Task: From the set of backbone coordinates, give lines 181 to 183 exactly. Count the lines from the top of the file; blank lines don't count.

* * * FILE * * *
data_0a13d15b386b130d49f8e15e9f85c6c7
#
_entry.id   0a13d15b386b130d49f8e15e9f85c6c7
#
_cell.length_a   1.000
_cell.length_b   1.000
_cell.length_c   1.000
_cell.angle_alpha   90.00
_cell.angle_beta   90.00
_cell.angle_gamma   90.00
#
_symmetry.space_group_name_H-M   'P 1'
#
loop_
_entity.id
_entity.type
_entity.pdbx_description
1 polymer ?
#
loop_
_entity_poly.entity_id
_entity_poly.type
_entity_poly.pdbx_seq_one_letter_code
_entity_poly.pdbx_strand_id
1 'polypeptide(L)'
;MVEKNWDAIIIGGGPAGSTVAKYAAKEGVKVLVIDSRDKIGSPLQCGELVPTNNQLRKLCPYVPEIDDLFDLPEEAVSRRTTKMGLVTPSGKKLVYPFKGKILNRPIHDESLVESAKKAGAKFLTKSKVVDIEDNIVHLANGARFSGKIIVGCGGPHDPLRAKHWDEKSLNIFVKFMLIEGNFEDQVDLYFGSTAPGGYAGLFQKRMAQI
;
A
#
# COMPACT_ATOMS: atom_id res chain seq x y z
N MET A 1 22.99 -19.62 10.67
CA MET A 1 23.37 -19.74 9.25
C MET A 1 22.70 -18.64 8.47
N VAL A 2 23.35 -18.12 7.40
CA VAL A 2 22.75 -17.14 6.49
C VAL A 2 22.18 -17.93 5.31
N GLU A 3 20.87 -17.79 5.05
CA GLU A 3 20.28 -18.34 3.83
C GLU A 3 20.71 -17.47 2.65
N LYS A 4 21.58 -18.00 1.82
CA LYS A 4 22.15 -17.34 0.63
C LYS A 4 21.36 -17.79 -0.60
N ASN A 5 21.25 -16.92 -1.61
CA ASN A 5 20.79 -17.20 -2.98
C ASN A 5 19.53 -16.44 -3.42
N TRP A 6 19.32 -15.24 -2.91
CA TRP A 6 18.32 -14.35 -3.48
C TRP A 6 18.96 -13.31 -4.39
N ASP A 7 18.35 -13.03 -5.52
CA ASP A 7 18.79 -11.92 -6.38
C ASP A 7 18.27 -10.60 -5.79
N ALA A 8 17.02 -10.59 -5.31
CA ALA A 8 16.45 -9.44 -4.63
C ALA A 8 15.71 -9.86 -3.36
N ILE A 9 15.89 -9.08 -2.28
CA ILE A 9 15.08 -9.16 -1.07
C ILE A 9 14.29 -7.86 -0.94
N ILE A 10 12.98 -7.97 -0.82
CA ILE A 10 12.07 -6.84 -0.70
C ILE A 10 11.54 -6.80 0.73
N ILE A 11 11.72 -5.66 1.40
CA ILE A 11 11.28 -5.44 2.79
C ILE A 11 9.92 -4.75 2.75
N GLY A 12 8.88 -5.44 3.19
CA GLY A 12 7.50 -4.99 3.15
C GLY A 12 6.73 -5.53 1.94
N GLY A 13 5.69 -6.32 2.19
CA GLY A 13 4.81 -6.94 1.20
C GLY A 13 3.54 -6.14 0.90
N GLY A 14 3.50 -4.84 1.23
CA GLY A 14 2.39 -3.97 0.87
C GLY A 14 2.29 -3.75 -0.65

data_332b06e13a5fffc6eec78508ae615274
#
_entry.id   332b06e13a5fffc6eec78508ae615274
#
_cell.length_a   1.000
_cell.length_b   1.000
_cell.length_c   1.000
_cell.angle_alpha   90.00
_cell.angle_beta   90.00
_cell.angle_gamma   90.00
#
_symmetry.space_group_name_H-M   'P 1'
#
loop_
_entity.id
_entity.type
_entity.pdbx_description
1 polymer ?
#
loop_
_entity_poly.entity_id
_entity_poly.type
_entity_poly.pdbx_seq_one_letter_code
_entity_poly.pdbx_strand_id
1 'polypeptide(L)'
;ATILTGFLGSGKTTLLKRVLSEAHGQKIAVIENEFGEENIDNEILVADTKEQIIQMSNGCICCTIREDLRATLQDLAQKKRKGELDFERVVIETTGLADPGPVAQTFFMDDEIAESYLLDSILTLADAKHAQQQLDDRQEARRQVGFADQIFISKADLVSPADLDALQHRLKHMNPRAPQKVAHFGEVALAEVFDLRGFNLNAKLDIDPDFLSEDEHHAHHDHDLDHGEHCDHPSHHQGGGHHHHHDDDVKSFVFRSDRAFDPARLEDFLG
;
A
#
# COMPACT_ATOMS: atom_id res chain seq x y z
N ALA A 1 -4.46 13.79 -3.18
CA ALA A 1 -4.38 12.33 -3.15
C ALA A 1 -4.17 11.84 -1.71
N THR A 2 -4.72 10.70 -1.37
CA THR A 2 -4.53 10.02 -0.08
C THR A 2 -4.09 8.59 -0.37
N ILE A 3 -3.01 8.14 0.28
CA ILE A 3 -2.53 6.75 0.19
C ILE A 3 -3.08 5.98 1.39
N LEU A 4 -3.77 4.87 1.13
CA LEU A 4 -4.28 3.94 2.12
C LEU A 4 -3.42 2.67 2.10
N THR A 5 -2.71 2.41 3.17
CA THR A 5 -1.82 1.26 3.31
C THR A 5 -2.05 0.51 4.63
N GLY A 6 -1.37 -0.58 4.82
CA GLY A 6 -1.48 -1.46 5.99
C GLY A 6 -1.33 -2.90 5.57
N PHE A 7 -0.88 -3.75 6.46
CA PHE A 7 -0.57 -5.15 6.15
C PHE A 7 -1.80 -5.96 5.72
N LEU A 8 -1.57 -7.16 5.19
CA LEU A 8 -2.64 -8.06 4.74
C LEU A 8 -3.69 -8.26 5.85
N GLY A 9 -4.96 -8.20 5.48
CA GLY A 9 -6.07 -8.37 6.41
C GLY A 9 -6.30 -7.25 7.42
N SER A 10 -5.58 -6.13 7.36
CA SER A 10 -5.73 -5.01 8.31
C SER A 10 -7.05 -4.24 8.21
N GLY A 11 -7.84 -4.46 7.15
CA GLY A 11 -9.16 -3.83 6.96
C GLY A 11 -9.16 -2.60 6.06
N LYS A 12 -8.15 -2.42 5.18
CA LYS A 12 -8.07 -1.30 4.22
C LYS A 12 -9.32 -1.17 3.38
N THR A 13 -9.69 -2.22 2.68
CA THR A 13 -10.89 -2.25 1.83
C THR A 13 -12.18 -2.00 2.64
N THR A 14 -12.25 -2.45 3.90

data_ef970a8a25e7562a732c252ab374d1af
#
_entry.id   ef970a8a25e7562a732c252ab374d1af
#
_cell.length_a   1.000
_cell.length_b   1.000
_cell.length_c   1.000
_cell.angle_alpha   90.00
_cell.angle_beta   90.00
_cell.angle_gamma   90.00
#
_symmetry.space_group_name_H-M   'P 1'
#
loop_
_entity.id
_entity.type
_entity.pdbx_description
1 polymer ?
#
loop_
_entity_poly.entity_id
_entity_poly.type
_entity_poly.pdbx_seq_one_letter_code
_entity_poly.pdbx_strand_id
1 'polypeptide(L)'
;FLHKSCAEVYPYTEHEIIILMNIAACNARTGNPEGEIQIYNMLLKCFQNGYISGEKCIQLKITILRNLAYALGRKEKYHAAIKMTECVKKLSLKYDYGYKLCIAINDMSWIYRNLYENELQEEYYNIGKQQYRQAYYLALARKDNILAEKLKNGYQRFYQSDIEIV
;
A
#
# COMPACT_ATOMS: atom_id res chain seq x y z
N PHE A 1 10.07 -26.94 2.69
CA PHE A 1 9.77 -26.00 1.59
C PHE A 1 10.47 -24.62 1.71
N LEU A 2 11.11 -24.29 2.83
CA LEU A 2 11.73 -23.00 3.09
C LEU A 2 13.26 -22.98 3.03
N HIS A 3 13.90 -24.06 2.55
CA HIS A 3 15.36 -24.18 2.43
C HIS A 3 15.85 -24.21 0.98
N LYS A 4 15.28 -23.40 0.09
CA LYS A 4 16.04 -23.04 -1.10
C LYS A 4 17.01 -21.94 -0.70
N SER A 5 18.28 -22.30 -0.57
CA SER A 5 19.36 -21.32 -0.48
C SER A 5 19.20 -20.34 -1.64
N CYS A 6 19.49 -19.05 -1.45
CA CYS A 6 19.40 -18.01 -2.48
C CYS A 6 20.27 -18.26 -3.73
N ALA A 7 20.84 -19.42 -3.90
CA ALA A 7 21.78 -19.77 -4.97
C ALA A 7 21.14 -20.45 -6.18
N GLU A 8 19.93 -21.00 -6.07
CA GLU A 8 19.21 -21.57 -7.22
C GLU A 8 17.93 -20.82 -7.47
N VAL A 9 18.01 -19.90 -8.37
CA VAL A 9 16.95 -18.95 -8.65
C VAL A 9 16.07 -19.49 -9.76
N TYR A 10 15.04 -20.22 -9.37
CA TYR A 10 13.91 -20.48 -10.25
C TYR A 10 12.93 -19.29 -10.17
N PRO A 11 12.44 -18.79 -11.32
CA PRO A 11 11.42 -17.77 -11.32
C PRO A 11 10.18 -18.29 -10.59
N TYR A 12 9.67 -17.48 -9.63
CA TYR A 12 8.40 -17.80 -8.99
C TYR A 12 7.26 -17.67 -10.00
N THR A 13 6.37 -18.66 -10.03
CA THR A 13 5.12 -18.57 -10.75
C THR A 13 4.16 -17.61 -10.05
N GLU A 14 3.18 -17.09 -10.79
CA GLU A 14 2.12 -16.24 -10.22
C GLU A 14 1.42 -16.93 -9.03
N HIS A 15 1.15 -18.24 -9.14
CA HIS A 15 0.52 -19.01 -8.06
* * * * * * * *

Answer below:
C HIS A 3 15.85 -24.21 0.98
N LYS A 4 15.28 -23.40 0.09
CA LYS A 4 16.04 -23.04 -1.10